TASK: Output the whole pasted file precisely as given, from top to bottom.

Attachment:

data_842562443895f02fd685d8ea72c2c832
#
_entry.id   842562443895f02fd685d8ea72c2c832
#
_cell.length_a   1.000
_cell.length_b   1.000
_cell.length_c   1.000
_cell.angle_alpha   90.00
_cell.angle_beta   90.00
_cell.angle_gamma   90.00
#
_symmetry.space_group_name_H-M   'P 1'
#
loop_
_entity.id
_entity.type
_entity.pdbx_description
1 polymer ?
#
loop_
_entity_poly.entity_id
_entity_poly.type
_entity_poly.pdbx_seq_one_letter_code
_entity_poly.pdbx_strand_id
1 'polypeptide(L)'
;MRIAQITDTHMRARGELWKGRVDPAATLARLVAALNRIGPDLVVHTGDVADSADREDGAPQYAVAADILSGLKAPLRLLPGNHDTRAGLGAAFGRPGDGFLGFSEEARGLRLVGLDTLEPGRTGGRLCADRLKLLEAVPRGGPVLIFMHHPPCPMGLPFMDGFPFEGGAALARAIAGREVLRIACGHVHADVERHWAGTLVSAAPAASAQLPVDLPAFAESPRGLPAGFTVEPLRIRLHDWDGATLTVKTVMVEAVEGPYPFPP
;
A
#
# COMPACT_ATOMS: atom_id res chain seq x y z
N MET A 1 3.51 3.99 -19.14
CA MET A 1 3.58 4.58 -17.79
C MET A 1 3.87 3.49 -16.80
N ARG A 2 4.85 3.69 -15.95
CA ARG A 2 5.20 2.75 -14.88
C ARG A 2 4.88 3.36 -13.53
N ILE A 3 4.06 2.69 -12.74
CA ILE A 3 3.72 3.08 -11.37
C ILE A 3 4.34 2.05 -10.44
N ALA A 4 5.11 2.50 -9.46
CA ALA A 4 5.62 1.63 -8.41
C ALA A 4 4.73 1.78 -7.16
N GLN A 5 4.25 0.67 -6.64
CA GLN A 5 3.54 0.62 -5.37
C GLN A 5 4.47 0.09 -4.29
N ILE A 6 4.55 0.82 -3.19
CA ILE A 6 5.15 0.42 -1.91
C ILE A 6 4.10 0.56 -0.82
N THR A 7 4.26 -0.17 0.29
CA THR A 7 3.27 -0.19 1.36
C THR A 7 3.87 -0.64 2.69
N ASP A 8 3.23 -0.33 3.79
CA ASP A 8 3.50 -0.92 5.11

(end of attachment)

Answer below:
data_842562443895f02fd685d8ea72c2c832
#
_entry.id   842562443895f02fd685d8ea72c2c832
#
_cell.length_a   1.000
_cell.length_b   1.000
_cell.length_c   1.000
_cell.angle_alpha   90.00
_cell.angle_beta   90.00
_cell.angle_gamma   90.00
#
_symmetry.space_group_name_H-M   'P 1'
#
loop_
_entity.id
_entity.type
_entity.pdbx_description
1 polymer ?
#
loop_
_entity_poly.entity_id
_entity_poly.type
_entity_poly.pdbx_seq_one_letter_code
_entity_poly.pdbx_strand_id
1 'polypeptide(L)'
;MRIAQITDTHMRARGELWKGRVDPAATLARLVAALNRIGPDLVVHTGDVADSADREDGAPQYAVAADILSGLKAPLRLLPGNHDTRAGLGAAFGRPGDGFLGFSEEARGLRLVGLDTLEPGRTGGRLCADRLKLLEAVPRGGPVLIFMHHPPCPMGLPFMDGFPFEGGAALARAIAGREVLRIACGHVHADVERHWAGTLVSAAPAASAQLPVDLPAFAESPRGLPAGFTVEPLRIRLHDWDGATLTVKTVMVEAVEGPYPFPP
;
A
#
# COMPACT_ATOMS: atom_id res chain seq x y z
N MET A 1 3.51 3.99 -19.14
CA MET A 1 3.58 4.58 -17.79
C MET A 1 3.87 3.49 -16.80
N ARG A 2 4.85 3.69 -15.95
CA ARG A 2 5.20 2.75 -14.88
C ARG A 2 4.88 3.36 -13.53
N ILE A 3 4.06 2.69 -12.74
CA ILE A 3 3.72 3.08 -11.37
C ILE A 3 4.34 2.05 -10.44
N ALA A 4 5.11 2.50 -9.46
CA ALA A 4 5.62 1.63 -8.41
C ALA A 4 4.73 1.78 -7.16
N GLN A 5 4.25 0.67 -6.64
CA GLN A 5 3.54 0.62 -5.37
C GLN A 5 4.47 0.09 -4.29
N ILE A 6 4.55 0.82 -3.19
CA ILE A 6 5.15 0.42 -1.91
C ILE A 6 4.10 0.56 -0.82
N THR A 7 4.26 -0.17 0.29
CA THR A 7 3.27 -0.19 1.36
C THR A 7 3.87 -0.64 2.69
N ASP A 8 3.23 -0.33 3.79
CA ASP A 8 3.50 -0.92 5.11